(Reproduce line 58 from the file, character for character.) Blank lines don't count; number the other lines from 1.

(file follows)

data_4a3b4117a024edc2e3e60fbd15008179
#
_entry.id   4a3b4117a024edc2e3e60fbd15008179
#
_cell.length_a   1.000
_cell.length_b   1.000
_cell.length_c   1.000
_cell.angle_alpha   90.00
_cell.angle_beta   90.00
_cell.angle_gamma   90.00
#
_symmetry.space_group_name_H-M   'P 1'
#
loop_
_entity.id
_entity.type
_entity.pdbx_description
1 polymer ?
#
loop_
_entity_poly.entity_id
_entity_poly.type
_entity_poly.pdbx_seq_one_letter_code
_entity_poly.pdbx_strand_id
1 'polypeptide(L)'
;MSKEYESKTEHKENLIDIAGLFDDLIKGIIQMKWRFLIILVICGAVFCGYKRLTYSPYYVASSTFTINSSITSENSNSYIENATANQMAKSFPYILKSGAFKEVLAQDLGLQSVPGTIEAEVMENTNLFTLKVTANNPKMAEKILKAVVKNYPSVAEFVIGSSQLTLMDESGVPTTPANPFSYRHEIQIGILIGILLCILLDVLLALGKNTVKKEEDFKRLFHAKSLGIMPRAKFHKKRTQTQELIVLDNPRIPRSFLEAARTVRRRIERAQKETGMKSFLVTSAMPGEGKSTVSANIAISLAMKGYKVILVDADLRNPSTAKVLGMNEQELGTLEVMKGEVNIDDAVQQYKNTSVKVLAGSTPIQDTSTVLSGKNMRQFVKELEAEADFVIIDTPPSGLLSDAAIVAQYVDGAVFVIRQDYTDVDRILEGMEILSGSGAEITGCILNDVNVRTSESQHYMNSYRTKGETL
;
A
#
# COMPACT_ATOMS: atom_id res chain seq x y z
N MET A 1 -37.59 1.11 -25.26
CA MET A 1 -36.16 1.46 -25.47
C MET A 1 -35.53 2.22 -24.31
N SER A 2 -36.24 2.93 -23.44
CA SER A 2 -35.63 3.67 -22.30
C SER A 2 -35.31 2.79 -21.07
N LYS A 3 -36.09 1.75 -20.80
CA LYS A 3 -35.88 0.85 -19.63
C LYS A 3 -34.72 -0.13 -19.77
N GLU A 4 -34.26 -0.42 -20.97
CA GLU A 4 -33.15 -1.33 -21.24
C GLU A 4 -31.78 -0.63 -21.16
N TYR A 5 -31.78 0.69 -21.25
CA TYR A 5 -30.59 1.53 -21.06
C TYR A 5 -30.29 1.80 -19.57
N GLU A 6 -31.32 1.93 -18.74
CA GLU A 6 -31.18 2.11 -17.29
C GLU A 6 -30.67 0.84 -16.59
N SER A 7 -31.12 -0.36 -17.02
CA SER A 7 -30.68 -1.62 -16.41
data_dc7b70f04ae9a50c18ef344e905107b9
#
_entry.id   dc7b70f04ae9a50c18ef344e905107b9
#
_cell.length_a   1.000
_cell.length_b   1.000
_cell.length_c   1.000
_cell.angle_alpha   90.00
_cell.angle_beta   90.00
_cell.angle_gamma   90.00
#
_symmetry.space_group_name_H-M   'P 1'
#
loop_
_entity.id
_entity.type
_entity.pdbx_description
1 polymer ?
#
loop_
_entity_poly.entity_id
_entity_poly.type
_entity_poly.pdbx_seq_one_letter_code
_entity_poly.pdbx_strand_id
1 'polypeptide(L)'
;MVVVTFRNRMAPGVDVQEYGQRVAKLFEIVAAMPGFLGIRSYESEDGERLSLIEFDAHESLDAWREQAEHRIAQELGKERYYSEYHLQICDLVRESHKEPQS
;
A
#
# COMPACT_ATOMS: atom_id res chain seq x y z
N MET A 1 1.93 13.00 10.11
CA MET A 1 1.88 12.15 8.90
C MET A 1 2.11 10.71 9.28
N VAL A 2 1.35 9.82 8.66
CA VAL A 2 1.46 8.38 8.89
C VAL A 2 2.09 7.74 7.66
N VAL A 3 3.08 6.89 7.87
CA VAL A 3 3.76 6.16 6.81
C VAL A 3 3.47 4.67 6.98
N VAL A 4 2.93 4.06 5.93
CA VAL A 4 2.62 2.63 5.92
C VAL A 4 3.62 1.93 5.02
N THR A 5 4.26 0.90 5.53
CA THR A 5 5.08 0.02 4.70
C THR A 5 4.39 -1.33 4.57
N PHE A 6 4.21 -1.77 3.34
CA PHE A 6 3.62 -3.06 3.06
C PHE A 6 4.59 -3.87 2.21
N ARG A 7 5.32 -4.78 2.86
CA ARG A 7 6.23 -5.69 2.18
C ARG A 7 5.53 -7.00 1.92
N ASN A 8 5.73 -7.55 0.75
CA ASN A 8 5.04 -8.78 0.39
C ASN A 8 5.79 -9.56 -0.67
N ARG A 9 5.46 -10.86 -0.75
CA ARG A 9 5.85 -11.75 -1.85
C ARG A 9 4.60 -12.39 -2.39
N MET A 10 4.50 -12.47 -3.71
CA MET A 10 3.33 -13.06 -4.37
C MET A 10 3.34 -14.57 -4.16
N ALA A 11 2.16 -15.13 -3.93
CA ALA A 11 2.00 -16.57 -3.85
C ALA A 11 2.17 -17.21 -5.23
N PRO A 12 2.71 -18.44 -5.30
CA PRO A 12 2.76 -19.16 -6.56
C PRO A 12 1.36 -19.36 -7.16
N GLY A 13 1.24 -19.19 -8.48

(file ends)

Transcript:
_cell.angle_alpha   90.00